Malaysian Firemen Help Indonesia To Fight Blazes
SUBANG, Malaysia/JAKARTA Malaysia sent a team of 100 firemen to neighbouring Indonesia on Monday to help douse forest fires that have blanketed the region in noxious haze.
The fires, many deliberately lit on Indonesia's Sumatra island to clear land for agriculture, are once again testing relations between the two Southeast Asian neighbours after the smoke caused Malaysia's worst pollution crisis in eight years.
For a week until Friday, when a wind change and some rain cleared Malaysian skies, smoke from Sumatra had plunged some areas into a gasping semi-darkness, threatening public health, disrupting shipping, grounding flights and closing schools.
As the 100 firefighters left on the short flight from Subang military airbase outside Kuala Lumpur, a relatively light haze could still be seen on Malaysia's far northwest coast, bringing moderate air pollution to some popular beach resorts.
Malaysia sent 25 search and rescue personnel along with the firefighters as well as 29 tonnes of firefighting equipment. The search and rescue workers will help with firefighting unless needed for those in danger.
Australia is sending a team of up to 12 bushfire experts to Sumatra to help deal with the fires. Foreign Minister Alexander Downer said the Indonesian government has asked for help from Australia and the team would travel to Indonesia this week.
Malaysia, fearing a return of thick haze if the fires are not extinguished, has said Indonesia needs to take quick action when fires start because of the serious impact on neighbours.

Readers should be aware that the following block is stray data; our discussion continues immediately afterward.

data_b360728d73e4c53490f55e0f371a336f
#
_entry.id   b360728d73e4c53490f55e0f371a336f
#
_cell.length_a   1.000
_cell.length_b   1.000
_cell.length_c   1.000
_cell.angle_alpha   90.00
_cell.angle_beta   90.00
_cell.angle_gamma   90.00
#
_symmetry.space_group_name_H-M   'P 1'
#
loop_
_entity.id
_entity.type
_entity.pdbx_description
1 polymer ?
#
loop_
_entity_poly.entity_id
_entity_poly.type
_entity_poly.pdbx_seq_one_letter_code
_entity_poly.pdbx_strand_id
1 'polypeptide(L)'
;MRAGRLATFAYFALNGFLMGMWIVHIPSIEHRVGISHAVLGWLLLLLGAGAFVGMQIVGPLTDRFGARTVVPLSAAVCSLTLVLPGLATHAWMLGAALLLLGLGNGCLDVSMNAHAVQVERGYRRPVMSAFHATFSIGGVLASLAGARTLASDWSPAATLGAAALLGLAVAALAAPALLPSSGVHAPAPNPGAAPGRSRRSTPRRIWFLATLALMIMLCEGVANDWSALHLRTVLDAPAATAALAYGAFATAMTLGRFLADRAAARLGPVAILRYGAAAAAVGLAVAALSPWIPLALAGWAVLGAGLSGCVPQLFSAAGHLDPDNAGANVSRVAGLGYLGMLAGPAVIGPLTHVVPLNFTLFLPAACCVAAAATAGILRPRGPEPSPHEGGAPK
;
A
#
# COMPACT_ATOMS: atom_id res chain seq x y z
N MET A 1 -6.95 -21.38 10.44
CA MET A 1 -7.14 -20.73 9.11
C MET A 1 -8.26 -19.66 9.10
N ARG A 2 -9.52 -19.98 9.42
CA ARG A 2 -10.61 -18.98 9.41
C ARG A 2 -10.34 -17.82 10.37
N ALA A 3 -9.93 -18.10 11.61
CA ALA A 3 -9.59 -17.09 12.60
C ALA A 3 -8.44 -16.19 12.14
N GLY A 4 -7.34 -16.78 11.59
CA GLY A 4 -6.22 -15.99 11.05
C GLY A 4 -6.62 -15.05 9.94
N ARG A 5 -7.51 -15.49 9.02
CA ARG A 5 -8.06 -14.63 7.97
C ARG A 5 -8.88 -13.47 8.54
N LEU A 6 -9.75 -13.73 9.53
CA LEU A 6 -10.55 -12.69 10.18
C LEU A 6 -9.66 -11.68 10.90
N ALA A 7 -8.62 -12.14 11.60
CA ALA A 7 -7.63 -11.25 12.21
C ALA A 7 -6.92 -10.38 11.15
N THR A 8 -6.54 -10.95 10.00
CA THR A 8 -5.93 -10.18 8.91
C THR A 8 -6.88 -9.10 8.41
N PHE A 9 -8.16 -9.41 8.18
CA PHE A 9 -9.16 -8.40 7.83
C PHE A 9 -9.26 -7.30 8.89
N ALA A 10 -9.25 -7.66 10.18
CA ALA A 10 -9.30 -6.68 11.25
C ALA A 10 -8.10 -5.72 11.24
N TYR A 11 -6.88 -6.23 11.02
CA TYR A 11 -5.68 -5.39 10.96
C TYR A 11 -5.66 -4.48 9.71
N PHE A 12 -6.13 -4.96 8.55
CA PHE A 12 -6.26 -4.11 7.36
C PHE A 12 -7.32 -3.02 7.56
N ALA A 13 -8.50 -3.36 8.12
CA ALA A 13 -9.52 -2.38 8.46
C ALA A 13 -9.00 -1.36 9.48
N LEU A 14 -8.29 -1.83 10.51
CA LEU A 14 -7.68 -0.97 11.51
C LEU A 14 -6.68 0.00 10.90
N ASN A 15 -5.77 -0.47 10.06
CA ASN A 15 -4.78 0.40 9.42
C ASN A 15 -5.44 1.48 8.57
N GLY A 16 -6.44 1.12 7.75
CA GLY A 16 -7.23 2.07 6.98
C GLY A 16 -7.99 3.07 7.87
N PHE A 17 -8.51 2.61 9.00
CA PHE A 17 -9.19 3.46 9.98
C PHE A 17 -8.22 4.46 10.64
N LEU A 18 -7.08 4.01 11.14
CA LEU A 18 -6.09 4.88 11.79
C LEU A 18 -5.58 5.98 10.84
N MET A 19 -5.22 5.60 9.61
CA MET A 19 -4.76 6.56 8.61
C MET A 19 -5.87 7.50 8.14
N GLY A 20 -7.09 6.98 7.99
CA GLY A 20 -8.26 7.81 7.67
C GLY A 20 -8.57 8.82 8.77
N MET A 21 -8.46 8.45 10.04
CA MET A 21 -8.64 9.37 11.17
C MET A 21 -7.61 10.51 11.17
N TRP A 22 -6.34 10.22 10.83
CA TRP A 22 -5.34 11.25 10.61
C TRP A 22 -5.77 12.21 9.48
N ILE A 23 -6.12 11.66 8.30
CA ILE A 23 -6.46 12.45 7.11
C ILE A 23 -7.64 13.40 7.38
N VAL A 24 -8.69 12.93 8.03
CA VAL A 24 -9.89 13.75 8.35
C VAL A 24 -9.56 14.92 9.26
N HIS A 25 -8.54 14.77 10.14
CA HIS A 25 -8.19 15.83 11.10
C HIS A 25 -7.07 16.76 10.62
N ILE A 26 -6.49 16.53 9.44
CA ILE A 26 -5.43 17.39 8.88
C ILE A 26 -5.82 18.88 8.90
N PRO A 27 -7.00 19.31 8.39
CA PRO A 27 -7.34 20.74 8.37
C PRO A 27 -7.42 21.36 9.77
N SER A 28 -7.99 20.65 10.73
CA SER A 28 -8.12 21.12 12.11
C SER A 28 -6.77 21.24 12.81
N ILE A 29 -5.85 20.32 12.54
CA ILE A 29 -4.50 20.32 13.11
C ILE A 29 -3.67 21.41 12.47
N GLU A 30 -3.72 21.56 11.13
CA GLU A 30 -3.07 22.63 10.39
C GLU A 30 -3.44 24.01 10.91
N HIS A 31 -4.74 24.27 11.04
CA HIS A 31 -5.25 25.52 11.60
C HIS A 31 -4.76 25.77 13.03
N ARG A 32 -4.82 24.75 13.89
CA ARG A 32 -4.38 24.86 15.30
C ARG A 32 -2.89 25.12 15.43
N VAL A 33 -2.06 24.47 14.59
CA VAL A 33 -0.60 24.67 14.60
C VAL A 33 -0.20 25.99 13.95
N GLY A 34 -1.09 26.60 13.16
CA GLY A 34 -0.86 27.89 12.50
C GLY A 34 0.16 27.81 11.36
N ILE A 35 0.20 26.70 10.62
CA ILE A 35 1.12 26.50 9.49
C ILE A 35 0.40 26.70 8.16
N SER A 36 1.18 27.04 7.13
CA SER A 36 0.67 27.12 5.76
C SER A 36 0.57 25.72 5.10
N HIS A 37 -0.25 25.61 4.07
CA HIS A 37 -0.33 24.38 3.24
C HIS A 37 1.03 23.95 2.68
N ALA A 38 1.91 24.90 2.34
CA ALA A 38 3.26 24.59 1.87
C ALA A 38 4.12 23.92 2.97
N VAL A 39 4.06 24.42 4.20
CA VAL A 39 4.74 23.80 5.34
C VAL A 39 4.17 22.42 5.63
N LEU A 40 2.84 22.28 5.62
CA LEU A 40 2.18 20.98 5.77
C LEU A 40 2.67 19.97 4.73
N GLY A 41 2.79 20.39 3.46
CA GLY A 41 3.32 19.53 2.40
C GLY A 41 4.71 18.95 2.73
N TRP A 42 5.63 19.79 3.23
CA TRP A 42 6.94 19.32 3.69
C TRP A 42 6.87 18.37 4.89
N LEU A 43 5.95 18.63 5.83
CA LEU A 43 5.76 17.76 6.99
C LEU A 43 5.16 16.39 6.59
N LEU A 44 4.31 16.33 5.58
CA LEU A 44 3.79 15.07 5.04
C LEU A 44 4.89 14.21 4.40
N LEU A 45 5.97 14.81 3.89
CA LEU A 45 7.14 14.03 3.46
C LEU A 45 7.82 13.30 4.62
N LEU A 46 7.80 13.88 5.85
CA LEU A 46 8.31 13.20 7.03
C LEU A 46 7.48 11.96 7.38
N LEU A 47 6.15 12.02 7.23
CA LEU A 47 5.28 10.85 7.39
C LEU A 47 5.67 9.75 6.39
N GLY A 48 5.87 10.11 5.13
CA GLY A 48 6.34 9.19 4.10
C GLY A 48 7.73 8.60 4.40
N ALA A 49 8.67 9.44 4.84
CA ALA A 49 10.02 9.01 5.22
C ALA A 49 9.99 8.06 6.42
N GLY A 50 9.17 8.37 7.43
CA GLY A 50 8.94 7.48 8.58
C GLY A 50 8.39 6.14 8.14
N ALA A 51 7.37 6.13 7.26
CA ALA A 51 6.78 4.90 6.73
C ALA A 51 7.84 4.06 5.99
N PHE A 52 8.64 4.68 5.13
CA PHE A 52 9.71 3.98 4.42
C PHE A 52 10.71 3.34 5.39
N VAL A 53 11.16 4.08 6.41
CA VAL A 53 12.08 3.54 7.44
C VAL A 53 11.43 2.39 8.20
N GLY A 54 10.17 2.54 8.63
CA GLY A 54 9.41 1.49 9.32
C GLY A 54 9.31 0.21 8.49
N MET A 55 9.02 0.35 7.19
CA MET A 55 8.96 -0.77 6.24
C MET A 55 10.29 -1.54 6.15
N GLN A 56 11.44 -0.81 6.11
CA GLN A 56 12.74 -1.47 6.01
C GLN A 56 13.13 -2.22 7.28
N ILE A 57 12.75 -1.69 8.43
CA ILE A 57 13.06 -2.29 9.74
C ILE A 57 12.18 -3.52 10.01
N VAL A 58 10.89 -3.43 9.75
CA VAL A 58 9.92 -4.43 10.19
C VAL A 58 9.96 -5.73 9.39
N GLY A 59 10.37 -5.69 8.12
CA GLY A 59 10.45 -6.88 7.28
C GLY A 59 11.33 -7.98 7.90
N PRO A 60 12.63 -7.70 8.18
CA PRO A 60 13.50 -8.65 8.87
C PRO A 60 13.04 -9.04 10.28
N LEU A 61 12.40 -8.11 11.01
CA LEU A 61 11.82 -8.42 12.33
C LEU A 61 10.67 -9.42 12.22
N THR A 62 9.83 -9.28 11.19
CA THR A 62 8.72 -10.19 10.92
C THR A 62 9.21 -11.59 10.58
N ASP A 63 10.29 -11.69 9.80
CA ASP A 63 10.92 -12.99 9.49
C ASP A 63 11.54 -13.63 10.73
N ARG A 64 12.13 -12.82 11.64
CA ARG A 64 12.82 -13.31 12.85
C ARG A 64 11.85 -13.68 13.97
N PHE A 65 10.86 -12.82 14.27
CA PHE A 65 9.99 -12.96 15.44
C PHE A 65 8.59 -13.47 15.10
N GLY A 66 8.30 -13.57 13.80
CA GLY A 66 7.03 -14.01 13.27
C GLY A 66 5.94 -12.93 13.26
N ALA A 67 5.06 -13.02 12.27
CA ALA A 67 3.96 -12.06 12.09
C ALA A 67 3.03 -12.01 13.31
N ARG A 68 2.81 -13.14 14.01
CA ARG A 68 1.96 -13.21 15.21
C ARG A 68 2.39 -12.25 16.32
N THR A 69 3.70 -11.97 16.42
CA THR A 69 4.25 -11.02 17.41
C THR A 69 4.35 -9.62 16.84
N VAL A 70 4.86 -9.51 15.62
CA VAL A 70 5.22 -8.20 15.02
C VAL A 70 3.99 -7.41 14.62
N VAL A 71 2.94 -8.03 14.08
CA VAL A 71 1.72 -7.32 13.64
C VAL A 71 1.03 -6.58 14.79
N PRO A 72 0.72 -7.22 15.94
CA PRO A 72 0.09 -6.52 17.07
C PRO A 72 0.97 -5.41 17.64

"They need to take quick action as Malaysians are actually dying because of the haze," Foreign Minister Syed Hamid Albar told the New Sunday Times in an interview.
His Indonesian counterpart Hassan Wirajuda said on Monday that Indonesia was concerned about damage to neighbouring countries from the haze, but working together to put out the fires was better than trying to place blame.
"I think that is the more proper way than to criticise each other. Action speaks louder. We have enough regulation already. It is the law enforcement that matters," the Indonesian foreign minister told reporters in Jakarta.
In 1997, haze from mainly Indonesian fires blotted out skies across Southeast Asia. The fires are a perennial irritant, with Indonesia urged to act more quickly and Malaysian firms accused in turn of being part of the problem.
Malaysia complains Indonesia has yet to ratify a regional agreement aimed at controlling forest fires in Southeast Asia, while Indonesians blame Malaysian-owned palm-oil plantations both in Indonesia and in Malaysia for contributing to the haze.
Malaysia is the biggest producer of palm oil and, during drier weather at this time of year, plantion-owners sometimes flout bans on open burning to clear land to plant new trees.
Malaysian Prime Minister Abdullah Ahmad Badawi has ordered his commodities minister, Peter Chin, to determine if any Malaysian firm was behind the forest fires in Indonesia. Chin is due to meet Malaysian plantation firms in Indonesia on Tuesday.
Indonesian Forestry Minister Malem Sambat Kaban before meeting President Susilo Bambang Yudhoyono reiterated the criticism of those firms.
"It was those palm plantation companies who did it. They clear the land by burning. We have the proof," he told reporters.
Malaysia had earlier said Jakarta had not backed the rhetoric with a list, but after meeting Yudhoyono, Kaban named eight Malaysian companies as suspects.
"It's obvious. They are not allowed to do any burning, it has to be done with zero burning. They will be punished," he said.
In Sumatra's Rokan Hilir regency, where some of the worst fires have been blazing, forestry official Yusman said the situation was not getting any better.
"The hotspots are reduced (in number) but due to high wind they have spread," he told Reuters by telephone.
(Additional reporting by Barani Krishnan and Mark Bendeich in Kuala Lumpur and Ade Rina in Jakarta)